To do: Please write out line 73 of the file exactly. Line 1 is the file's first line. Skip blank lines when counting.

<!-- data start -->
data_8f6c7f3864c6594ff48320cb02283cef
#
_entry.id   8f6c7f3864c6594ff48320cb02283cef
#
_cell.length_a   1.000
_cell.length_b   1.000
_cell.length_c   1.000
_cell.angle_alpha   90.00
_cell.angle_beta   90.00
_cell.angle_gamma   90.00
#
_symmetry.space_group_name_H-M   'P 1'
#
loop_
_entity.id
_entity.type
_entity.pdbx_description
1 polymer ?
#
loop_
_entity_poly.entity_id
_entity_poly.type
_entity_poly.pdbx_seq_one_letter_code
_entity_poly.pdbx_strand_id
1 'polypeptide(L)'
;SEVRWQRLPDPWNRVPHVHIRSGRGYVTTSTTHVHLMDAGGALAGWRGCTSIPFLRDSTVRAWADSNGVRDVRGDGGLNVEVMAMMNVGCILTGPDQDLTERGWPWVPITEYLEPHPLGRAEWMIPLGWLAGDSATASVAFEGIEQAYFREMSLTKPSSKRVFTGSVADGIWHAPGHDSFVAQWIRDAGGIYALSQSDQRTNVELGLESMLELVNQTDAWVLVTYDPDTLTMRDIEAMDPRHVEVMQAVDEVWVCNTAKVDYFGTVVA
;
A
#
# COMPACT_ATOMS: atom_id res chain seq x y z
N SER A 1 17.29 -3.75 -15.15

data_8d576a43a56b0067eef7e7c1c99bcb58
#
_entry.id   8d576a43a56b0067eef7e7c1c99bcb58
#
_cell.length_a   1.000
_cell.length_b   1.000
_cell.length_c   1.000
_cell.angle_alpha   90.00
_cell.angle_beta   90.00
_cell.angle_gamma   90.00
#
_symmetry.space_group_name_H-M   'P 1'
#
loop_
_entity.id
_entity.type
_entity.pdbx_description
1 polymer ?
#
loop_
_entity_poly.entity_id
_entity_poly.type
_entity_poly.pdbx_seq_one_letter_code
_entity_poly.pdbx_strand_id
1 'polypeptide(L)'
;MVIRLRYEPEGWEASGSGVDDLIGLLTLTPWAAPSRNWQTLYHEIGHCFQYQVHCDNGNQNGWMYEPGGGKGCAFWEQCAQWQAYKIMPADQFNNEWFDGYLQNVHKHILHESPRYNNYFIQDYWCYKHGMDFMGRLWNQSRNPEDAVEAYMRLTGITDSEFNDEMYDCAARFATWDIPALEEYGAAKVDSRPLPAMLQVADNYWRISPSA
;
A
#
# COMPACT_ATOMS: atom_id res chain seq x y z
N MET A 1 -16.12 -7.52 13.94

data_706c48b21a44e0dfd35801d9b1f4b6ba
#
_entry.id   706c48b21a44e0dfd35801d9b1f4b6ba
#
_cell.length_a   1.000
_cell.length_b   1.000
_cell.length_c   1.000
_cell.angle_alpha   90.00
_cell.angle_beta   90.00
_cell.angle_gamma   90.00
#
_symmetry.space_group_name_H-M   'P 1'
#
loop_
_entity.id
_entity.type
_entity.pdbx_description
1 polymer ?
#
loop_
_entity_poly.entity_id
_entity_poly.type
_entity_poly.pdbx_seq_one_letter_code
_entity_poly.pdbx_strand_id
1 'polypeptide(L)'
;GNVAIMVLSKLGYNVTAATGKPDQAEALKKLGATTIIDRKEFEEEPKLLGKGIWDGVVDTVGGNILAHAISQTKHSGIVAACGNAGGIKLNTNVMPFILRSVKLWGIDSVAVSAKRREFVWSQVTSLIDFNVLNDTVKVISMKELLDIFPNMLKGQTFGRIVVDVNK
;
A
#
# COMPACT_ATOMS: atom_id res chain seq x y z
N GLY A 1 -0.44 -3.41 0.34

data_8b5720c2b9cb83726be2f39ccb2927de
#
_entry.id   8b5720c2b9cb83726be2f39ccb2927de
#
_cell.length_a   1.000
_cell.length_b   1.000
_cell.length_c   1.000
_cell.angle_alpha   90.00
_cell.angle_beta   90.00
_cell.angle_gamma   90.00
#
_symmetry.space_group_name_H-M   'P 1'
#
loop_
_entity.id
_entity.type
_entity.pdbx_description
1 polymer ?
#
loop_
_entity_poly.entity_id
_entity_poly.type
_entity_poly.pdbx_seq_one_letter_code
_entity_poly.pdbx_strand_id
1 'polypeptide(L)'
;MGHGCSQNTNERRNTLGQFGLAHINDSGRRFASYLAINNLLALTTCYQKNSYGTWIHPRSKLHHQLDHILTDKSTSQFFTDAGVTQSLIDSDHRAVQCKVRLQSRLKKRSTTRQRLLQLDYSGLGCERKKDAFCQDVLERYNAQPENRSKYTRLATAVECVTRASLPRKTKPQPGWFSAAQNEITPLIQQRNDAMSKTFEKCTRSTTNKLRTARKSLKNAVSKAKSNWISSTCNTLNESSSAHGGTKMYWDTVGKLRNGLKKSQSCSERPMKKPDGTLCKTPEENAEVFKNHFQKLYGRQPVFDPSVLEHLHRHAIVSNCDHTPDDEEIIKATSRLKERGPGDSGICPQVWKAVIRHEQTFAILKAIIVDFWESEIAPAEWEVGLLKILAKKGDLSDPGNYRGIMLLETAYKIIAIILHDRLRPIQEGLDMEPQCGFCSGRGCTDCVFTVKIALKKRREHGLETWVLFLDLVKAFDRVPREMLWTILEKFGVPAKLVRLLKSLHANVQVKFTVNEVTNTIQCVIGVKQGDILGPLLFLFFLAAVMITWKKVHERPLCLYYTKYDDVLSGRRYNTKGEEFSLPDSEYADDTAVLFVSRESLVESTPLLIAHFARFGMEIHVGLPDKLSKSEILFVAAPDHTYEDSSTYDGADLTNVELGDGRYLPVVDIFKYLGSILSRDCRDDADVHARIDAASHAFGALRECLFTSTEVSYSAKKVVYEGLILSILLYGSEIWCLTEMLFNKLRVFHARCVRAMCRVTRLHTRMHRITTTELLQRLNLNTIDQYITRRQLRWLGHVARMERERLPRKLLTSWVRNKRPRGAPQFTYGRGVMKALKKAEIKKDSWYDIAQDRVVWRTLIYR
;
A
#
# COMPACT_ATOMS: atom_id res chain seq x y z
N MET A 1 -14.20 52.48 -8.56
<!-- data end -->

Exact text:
#